June 30, Joseph Kobylka, Altshuler Distinguished Teaching Professor and chair of the Department of Political Science at SMU Dallas, for a commentary summing up the work of the 2021 Supreme Court term and how influencer Sen. Mitch McConnell, R-Ky., shaped the membership and caused an abrupt turn in rulings toward the right. Published in The Hill under the heading Make no mistake, this is the ‘McConnell Court’: https://bit.ly/3uak07R
The Supreme Court’s just completed 2021 term marked a distinct turn toward the constitutional right and vision of the Federalist Society. There is no turning back, at least not in the near term. This is one of the youngest courts in over 100 years; its major constitutional decisions are likely to endure for a decade or more.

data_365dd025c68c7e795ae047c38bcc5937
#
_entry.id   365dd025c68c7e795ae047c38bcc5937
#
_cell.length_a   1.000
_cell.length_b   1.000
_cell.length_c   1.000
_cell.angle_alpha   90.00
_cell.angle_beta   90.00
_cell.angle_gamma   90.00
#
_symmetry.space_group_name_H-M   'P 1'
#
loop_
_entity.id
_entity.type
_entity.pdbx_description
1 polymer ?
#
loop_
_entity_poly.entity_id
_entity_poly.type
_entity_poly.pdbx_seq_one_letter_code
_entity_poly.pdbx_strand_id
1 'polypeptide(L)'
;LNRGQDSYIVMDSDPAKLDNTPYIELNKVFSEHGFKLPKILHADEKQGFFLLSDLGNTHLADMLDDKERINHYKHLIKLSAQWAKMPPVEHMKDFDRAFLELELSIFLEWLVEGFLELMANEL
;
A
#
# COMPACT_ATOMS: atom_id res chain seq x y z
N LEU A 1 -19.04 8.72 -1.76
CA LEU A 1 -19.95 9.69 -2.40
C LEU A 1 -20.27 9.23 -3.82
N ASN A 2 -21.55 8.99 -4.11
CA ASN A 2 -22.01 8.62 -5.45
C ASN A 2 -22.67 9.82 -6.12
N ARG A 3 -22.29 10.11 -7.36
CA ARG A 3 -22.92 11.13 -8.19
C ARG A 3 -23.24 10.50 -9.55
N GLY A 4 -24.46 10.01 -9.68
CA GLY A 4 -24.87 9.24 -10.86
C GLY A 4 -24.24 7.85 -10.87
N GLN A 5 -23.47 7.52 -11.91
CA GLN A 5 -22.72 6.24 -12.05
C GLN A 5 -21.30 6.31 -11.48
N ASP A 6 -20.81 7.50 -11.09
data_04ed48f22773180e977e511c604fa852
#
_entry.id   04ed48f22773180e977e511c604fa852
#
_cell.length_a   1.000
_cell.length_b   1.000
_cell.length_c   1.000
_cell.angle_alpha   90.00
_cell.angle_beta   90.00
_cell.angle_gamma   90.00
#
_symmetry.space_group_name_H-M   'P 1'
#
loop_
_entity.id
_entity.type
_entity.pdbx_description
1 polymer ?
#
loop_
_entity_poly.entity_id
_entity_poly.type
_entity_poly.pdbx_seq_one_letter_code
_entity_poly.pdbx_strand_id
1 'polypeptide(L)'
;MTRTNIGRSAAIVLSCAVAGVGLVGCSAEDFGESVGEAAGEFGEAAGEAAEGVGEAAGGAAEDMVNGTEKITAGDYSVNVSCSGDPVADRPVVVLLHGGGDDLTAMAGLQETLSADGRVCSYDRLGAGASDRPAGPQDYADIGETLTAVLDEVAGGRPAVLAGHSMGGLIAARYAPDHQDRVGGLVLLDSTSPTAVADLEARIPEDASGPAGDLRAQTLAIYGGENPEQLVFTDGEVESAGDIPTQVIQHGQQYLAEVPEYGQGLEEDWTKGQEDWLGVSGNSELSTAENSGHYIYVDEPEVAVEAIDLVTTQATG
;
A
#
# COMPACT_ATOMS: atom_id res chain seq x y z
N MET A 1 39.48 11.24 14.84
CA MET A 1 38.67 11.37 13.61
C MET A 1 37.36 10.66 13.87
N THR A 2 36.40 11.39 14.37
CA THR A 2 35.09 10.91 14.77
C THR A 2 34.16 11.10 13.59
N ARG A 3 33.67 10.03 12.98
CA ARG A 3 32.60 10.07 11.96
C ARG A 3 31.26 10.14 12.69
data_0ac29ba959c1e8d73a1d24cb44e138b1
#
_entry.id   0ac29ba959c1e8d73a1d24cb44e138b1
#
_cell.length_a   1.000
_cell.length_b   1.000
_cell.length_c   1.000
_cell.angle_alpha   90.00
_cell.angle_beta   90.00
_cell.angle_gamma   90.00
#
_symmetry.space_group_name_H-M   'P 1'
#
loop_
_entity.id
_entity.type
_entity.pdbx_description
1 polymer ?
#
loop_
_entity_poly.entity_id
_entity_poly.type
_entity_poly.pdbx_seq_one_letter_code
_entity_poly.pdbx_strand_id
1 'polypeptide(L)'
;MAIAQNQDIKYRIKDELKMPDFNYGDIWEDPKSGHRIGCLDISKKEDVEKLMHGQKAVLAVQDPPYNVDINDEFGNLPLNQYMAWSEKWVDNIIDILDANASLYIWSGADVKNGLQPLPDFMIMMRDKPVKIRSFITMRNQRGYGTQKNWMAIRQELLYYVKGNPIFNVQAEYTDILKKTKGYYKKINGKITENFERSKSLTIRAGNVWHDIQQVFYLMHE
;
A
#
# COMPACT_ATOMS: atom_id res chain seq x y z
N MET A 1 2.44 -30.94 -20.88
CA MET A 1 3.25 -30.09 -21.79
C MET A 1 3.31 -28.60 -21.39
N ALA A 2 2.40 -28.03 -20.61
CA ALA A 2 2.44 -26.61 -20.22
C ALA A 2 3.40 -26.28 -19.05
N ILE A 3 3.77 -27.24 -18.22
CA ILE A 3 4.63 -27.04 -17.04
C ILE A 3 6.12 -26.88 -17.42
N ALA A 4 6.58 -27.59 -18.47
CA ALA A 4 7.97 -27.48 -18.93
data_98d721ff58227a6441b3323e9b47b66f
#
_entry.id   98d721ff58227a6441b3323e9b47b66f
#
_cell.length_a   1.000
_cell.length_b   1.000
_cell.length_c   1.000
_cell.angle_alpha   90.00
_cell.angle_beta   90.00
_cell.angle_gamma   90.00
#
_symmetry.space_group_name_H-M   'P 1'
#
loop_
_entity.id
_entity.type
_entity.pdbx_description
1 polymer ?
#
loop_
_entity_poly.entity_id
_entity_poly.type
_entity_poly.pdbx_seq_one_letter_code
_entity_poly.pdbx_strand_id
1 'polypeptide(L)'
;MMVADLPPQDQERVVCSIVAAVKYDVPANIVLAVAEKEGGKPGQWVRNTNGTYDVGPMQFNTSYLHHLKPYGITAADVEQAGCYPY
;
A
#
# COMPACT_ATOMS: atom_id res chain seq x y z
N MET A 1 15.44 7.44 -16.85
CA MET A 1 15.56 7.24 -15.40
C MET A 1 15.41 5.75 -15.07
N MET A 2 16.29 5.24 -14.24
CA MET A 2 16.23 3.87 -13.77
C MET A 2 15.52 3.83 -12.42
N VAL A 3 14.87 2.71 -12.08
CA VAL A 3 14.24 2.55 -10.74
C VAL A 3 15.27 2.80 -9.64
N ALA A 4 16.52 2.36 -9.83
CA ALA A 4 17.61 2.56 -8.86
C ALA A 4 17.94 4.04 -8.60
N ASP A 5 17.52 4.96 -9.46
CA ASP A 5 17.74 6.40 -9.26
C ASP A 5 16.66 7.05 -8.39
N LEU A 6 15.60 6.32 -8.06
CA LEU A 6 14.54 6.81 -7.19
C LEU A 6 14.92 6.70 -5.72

This is largely attributable to three most recent appointees: Justices Neil Gorsuch, Brett Kavanaugh, and Amy Coney Barrett. In tandem with Justices Clarence Thomas and Samuel Alito, the court has a stable five-person majority — six when Chief Justice John Roberts joins them — steering it on politically salient issues of constitutional law. Many will attribute this result to President Trump, but that would be wrong. This isn’t “Donald Trump’s Court”; it is a court largely made by Senate Minority Leader Mitch McConnell (R-Ky.). And, for better or worse, it has brought the jurisprudential style of nearly 70 years to a hard stop.